Skip to main content
Good Growing

Gardening Gratitude

Gardening gratitude yellow sugar maple leaf with heart cut out in middle bare tree branches in background

Happy Thanksgiving

During this season of appreciation, it is only right that we take time this week to share a few of our gardening-related gratitudes. Each author of Good Growing took a few minutes to contribute expressions of thanksgiving and those are found below, but first a collective gratitude.

Long-time readers of Good Growing will know that each week, we have the honor of sharing our passion for all things horticulture with the people of Illinois. We work hard to bring you all relevant, useful, and entertaining gardening content that inspires you to grow. Our collective gratitude is to you, the reader of Good Growing. You inspire us, you challenge us, and you give us the gift of being able to explore the wonderful world of plants with people as ‘wal’nutty (or is it ‘hazel’nutty? perhaps ‘chest’nutty?) about it as we are so THANK YOU!

Gratitude from the garden of Chris Enroth:

I am thankful for all the free wood chips I have received this year for mulch. Let’s be clear, I have a lot of ground to cover, literally. And while I have purchased loads of shredded mulch in the past, having a source of free, wood chips have saved lots of money and time from weeding and watering. Not all wood chips came in the same form. On one occasion, they looked as though they were beaten with a thousand hammers as opposed to chopped up in a woodchipper. A few times my wife decreed, “These chips are not suitable for the front yard.” Did I agree? Yes, though maybe did not verbalize directly to her as I begrudgingly wheelbarrowed the material around the house. Yet, with time the colors of the varying types of wood chips fade together blending the various textures.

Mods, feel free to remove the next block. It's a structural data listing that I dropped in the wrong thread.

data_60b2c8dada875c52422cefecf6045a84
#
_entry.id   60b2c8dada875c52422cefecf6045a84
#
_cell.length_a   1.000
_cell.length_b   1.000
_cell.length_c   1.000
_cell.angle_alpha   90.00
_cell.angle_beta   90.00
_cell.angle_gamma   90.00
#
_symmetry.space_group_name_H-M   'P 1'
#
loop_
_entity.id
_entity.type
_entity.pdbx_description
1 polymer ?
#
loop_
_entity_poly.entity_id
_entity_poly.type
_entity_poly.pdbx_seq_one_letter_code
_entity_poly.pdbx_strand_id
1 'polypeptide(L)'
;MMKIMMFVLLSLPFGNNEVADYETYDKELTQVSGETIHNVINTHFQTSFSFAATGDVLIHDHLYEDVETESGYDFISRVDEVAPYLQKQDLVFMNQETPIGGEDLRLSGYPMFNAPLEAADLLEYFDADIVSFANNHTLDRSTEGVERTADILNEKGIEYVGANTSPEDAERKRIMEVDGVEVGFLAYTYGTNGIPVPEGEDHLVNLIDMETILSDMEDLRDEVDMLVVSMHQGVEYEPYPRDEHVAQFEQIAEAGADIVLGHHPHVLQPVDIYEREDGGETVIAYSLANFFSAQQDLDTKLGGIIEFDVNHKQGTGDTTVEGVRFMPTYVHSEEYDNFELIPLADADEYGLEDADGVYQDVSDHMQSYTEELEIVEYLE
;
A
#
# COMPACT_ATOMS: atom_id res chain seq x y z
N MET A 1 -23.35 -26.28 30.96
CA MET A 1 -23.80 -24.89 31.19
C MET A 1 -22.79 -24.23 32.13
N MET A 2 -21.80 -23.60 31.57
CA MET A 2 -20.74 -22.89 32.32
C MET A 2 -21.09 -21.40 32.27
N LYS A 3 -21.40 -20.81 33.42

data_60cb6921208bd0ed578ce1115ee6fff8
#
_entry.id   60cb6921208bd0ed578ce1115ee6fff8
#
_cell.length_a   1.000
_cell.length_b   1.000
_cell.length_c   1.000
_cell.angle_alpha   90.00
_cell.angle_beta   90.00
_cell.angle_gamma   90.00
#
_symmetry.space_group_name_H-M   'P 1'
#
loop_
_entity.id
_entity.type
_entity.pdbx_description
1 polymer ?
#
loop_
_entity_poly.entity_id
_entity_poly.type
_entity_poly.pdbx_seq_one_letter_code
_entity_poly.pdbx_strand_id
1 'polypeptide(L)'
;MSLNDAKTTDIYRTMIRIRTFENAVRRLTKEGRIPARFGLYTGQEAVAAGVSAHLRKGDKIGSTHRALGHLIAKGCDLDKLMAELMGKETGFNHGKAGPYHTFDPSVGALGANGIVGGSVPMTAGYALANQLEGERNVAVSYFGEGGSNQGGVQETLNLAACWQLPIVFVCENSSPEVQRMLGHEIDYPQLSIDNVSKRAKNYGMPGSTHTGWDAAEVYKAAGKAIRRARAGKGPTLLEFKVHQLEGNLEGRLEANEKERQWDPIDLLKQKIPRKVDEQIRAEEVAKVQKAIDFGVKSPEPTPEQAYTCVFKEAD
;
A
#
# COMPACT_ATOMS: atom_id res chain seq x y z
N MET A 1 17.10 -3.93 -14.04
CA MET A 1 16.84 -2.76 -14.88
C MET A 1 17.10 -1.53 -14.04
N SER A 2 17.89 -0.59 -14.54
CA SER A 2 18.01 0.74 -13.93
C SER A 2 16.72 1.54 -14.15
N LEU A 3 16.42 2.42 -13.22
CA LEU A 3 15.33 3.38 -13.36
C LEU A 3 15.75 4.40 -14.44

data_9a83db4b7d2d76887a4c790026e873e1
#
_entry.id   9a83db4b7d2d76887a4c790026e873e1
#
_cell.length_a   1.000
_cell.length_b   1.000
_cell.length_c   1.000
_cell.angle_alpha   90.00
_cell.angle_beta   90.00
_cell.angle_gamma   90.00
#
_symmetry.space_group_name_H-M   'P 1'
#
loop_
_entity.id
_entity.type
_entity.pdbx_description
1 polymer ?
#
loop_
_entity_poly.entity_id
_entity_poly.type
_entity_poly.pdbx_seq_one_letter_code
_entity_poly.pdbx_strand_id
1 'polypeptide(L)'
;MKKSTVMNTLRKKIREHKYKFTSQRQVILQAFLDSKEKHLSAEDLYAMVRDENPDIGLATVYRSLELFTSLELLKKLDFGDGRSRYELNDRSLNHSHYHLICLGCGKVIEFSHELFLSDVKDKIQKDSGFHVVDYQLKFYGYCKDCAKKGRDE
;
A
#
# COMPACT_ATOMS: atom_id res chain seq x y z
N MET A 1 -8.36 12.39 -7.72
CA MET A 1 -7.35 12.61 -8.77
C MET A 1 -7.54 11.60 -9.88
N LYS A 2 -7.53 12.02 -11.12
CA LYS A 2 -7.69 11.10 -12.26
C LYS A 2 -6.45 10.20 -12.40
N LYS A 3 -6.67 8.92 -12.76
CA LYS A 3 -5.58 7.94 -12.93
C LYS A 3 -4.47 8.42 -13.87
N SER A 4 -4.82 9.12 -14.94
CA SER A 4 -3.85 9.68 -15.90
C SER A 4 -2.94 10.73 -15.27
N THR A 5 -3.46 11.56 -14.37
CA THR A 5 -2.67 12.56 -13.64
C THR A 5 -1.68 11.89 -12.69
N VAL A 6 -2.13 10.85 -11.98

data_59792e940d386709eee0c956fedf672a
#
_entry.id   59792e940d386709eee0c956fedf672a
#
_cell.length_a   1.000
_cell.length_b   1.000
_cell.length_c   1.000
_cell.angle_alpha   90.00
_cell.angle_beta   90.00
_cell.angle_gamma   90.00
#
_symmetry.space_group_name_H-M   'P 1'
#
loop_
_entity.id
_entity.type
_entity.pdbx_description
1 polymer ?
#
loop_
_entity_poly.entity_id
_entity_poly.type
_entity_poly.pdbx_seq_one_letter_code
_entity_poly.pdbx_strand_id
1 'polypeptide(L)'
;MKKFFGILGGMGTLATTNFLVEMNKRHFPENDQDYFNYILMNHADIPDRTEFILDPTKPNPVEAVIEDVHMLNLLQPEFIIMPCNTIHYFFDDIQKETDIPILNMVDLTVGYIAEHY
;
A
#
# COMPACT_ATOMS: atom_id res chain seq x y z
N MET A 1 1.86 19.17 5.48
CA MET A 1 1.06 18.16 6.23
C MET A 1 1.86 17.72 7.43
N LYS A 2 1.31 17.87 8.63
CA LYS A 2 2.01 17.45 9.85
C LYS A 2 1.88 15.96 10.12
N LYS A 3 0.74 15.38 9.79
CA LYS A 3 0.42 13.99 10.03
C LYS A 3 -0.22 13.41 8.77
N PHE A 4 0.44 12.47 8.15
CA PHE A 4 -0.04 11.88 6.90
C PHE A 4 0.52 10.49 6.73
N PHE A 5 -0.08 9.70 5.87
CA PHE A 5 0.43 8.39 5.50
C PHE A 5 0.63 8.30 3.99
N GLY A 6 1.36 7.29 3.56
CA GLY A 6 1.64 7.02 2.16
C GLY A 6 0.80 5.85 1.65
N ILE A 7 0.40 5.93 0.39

While I do enjoy the toil of working in the garden, I am thankful for the moments, although infrequent, of simply being in the garden. These are brief opportunities for reflection, relaxation, and observation. I look and watch the plants, insects, birds, and other animals with whom I share the landscape. Have you ever watched ironweed (Veronia sp.) flowers to see all the different insects that show up? It can be quite interesting and entertaining to watch the drama unfold between the creatures seeking a sip of nectar. I suppose this is my moment of ‘stopping to smell the flowers’ which I highly recommend as well.

Gratitude from the garden of Ken Johnson:

I am thankful for insects. Sure, they can cause problems. Squash bugs killed all my pumpkins this year, but that’s what makes gardening interesting and keeps us on our toes (maybe it’s just me). They’re also of great benefit to our gardens. They pollinate our flowers, turn the soil, break down dead plant and animal material, and control pests. If you’re brave enough, you can even eat them. Love them or hate them, insects help make the world go round.